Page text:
Crippled by Fear? Rise and Do Feet Work.

JFA’s October 2014 Impact Report

In JFA’s October 2014 Impact Report (Crippled by Fear?  Rise and Do Feet Work), JFA volunteers Angela, Molly, and Afrika describe how JFA’s training program turned their fears into productive conversations with pro-choice advocates.  Read the Impact Report first, then read below for additional helpful thoughts on fear and the confidence JFA’s training approach produces.

Impact Report Extras

Here are some additional reflections on different types of fear mentioned by these women and the ways in which JFA helped them overcome those specific fears.  See if you identify with a certain type of fear, and note the additional resources from JFA that might help you:

Fear of Conversations and “Maybe I Don’t Know as Much as I Thought”

Angela started to become more afraid of engaging people when she was asked to use her pro-life apologetics in the context of a conversation (a role-play in our seminar, what we call Seat Work).  The antidote for her, though, was the fact that we made Feet Work (outreach conversations with strangers) an essential component of the training program.  That’s why we highlight the fact that with Seat Work and Feet Work, you can’t have one without the other, at least not if you want to say you have been “trained” to create dialogue that changes hearts and saves lives.

Angela later highlighted how important the Seat Work and Feet Work combination is:

It does not matter how much you read, how much you know, or how much you care about changing people’s minds about abortion. Period. I have read the books, studied talking points, given presentations, written essays, and there are few things I care about more than ending abortion. But I was not prepared or equipped adequately until I participated in the Seat Work and Feet Work of Justice For All’s training program…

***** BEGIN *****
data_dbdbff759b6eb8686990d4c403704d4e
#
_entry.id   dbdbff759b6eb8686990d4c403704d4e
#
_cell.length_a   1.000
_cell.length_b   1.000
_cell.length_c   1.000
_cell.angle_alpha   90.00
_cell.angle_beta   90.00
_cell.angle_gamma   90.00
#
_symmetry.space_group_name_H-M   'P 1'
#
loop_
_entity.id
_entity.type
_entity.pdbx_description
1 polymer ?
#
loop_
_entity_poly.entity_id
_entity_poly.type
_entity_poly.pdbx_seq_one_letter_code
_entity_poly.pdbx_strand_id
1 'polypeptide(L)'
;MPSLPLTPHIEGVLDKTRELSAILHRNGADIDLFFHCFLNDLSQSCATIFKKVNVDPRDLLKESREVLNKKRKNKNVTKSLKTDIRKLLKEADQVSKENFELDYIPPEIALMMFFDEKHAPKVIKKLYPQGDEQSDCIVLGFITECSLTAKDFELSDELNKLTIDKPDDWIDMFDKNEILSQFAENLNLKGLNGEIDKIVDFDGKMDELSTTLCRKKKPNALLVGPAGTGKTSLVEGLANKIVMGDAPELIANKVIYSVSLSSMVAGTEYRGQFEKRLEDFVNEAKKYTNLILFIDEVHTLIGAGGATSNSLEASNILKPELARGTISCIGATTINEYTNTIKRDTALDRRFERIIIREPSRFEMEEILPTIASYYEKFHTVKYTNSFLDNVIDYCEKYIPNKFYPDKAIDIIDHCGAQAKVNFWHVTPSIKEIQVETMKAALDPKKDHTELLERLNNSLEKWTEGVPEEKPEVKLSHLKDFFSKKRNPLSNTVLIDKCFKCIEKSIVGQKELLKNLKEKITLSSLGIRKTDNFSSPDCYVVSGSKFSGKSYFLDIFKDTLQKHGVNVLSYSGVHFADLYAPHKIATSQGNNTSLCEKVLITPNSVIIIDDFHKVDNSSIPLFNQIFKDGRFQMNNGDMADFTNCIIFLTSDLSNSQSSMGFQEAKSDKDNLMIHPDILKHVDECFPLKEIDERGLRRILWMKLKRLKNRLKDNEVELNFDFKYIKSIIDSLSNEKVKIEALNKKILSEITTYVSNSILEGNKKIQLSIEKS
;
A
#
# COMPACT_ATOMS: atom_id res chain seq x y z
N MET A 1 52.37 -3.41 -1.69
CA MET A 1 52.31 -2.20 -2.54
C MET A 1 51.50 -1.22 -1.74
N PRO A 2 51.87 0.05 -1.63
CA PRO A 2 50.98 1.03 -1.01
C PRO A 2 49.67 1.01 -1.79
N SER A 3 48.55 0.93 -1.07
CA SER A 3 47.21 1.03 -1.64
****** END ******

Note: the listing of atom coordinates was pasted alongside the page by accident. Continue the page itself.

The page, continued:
As I reflect on my time with JFA, I can confidently and honestly state that it is the best training I have ever received, and I know without a shred of doubt that I will be using what I learned in my work with Students for Life of America.

Fear of Starting Conversations

In the Impact Report, Molly described the step-by-step process that she and her mentors walked through on campus to help her build confidence in starting conversations.  But this process started for her much earlier, in a JFA seminar in 2012.  That day she said,

How to build the conversation was really helpful. Getting to practice with our mentors in a group really gave me the opportunity to respond.

Molly then attended the JFA outreach at KU in 2012, and then two years later she joined JFA again for a seminar and outreach experience.  Molly is a model of the sort of tenacious spirit any of us would have if we really wanted to learn a new skill.  We must practice.  We can’t expect to learn to navigate challenging conversations about abortion with only a one-hour lecture or even a JFA Seat Work seminar (four hours or more).  Sure, some people can take what they learn there and put it into practice immediately (note Amanda Hill’s experience with a crash course from Catherine).  That’s great.  But the much more common experience is like Molly’s: Learning to start conversations takes practice and effort, and not just any practice and effort, but the right kind of effort.  In this case, it took repeated efforts in an outreach context where the purpose is creating conversations (with JFA mentors present to help).